Annie Stela emerges from major-label limbo



This summer is shaping up to be a good one for Los Angeles–based singer-songwriter Annie Stela. She’s about to hit the road for the first time in over a year and will finish her tour off with one of the biggest shows of her career: an early slot at Pemberton Festival. There was an early possibility that she was going to have to skip the trip up north, however, as the members of her long-time backup band had some summer plans of their own.

“They found this gig opening for the Jonas Brothers, that big boy band for Disney,” Stela tells the Straight from her L.A. home. Though forced to find both a new bassist and a drummer to back her piano-driven tunes, Stela is hardly bitter about being dumped for the tween set. “It was a steadier gig,” she admits. “It was sad, but there are no hard feelings.”

There have been several stumbling blocks in Stela’s music career, but the performer has always managed to get her music noticed. Signing to Capitol Records six months after moving to California from Bloomfield, Missouri, five years ago, the artist was poised to take on the world. Recorded in 2006, her debut album, Fool, mostly chronicled the move from her suburban hometown to a strange new city. “I’m Around” melds a fragile keyboard melody with weeping strings while the singer sorts out the pros and cons of the all-night-party culture of her adopted home, comparing it with a place where “the trees hang to the ground and there’s never any sound past 9.”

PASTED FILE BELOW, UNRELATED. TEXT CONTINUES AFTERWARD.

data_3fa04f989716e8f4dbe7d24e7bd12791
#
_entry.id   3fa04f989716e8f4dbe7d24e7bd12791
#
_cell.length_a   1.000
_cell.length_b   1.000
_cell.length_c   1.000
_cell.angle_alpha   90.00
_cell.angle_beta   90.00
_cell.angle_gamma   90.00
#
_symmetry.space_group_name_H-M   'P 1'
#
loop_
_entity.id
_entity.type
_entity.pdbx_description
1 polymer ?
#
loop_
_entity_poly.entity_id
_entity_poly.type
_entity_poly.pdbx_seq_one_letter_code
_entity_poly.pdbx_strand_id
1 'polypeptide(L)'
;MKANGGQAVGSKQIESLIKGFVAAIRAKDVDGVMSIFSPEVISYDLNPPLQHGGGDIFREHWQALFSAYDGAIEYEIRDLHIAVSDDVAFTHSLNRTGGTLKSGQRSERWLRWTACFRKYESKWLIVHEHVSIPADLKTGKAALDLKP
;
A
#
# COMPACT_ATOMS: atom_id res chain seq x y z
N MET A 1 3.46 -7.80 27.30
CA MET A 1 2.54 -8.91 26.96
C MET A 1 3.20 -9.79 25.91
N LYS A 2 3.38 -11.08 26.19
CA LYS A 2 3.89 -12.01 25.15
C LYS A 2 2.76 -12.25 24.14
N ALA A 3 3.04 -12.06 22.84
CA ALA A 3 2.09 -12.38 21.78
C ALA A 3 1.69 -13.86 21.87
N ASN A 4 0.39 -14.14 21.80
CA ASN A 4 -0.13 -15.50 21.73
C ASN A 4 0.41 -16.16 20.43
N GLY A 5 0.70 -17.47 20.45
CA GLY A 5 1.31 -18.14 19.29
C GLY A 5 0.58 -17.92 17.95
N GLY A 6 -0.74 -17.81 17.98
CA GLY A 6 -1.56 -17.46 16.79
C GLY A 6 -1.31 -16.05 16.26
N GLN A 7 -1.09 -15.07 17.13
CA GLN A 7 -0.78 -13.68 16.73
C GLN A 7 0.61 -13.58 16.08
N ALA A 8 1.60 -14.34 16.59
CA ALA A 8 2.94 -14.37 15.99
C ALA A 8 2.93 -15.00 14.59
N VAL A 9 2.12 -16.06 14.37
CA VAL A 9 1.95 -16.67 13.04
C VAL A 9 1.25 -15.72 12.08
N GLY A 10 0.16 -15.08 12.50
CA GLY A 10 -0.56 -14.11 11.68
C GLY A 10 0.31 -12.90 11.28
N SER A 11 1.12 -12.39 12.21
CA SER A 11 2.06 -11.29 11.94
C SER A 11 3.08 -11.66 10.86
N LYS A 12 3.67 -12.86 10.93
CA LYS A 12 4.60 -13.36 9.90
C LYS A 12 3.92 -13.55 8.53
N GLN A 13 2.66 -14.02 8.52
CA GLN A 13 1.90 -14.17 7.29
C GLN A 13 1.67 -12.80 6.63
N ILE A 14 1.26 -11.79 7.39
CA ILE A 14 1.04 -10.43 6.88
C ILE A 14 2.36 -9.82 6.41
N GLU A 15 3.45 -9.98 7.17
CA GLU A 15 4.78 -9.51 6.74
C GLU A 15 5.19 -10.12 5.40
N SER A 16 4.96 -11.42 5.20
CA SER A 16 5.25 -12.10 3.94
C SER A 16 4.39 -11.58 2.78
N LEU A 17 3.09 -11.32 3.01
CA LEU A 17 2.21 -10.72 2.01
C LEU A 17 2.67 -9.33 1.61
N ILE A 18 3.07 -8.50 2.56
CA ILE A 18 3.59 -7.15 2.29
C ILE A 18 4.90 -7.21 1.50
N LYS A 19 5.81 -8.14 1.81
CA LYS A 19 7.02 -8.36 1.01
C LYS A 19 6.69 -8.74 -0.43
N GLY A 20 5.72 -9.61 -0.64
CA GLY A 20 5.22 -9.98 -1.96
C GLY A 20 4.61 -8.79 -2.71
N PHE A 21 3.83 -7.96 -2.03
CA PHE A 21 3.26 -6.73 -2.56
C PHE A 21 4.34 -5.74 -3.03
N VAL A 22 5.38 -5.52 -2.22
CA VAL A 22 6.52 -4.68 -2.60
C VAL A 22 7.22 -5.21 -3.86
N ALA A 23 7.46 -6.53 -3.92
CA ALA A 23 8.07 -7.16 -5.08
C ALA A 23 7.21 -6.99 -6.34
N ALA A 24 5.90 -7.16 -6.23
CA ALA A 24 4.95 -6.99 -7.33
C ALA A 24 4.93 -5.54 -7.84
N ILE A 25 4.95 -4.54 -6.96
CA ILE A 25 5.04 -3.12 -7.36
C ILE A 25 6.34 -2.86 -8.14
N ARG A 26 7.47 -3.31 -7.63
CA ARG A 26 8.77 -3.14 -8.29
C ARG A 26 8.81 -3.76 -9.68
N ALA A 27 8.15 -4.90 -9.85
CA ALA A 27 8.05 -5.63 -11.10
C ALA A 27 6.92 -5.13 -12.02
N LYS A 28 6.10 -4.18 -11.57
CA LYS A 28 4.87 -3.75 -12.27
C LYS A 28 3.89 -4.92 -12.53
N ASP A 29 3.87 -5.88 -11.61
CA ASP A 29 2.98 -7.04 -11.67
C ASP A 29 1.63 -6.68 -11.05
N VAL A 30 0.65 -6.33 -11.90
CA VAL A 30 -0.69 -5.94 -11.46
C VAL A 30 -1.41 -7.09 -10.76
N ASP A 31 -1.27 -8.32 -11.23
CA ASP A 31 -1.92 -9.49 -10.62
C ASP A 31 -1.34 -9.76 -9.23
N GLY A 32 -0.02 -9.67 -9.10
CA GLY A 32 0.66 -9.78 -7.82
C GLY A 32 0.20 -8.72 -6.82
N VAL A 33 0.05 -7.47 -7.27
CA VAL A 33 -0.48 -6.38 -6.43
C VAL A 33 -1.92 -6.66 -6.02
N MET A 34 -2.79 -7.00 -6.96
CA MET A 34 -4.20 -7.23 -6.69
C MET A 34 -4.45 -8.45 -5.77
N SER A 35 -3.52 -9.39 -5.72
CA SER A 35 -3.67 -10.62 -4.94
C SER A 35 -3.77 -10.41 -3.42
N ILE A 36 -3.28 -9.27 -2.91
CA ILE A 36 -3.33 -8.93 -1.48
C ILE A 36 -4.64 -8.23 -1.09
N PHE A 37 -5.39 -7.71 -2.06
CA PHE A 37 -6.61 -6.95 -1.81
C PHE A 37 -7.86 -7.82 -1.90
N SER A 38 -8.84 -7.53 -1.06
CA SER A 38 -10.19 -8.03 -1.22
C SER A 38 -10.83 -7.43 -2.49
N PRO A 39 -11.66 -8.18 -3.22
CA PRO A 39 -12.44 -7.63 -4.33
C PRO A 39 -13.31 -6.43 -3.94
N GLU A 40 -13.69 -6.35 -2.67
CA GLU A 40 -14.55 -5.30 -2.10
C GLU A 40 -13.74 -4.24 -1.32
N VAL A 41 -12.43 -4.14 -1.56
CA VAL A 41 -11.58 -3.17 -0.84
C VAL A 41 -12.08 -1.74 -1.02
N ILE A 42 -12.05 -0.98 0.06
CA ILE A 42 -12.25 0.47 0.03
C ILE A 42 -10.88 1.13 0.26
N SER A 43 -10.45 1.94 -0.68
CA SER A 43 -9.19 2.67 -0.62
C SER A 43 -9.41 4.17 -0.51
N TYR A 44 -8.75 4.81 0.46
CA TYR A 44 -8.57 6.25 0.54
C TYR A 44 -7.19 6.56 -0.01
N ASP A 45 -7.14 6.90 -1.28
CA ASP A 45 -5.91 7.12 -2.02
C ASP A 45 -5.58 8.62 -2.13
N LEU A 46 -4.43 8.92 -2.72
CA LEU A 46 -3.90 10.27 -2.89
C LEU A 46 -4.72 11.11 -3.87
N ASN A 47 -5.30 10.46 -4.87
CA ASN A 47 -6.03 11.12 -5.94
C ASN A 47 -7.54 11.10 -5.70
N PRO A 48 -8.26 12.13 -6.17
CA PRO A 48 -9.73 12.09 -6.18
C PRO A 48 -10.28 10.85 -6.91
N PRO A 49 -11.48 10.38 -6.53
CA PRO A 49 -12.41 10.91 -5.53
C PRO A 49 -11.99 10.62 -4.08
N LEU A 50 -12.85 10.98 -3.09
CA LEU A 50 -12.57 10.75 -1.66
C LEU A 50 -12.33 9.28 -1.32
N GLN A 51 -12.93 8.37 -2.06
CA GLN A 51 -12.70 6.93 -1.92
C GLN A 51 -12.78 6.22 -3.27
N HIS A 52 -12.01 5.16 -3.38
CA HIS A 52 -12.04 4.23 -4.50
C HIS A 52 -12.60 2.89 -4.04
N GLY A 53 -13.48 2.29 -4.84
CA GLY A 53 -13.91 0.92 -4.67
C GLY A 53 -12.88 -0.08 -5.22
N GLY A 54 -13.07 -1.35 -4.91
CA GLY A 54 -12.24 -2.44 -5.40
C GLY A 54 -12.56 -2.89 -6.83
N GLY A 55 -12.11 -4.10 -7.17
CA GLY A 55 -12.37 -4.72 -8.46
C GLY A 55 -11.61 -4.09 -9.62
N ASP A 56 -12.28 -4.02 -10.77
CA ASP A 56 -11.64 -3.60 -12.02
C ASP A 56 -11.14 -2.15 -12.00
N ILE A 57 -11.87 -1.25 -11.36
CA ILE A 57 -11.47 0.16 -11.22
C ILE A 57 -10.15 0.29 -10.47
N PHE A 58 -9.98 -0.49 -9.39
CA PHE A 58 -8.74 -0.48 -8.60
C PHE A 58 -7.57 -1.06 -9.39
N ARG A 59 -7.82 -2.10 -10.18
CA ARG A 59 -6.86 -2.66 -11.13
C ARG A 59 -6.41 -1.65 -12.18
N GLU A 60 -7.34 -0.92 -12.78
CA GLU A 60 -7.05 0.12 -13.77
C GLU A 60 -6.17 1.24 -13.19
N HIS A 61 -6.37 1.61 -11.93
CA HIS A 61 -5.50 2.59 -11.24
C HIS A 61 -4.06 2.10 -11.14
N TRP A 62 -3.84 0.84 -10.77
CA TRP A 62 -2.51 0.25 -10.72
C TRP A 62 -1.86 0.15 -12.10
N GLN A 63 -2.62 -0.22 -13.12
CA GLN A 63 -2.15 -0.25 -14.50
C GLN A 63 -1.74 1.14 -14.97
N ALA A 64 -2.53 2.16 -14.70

“I went back [to Bloomfield] for a visit and there was this dichotomy of ”˜Which one is my home now?’ ” she explains. “How do I take that feeling of home and move it to this new, strange place?”

Despite a couple of big breaks, including her bubbly Tori Amos–styled single “It’s You” being featured on teen drama One Tree Hill, a corporate shuffle resulted in the label losing interest in Stela, and Fool wound up in limbo. After some negotiations, the pianist managed to leave Capitol with her record in tow, self-releasing it last September on iTunes and her own Oliver Records. “I really lucked out,” she offers. “I think it was good that my record didn’t come out, because I got to take it with me and do what I wanted with it. As an artist you have to be more involved than you used to be.”

With big business removed from her career, the songwriter has turned to MySpace to connect with her growing fan base.

“I think a lot of fans expect you to interact with them and tell them about the ups and downs of your career, to write blogs and talk to them at shows. It creates a different bond between the band and the fans than it used to. Artists used to be shrouded in mystery.”

Annie Stela plays Pemberton Festival on Sunday (July 27).

Comments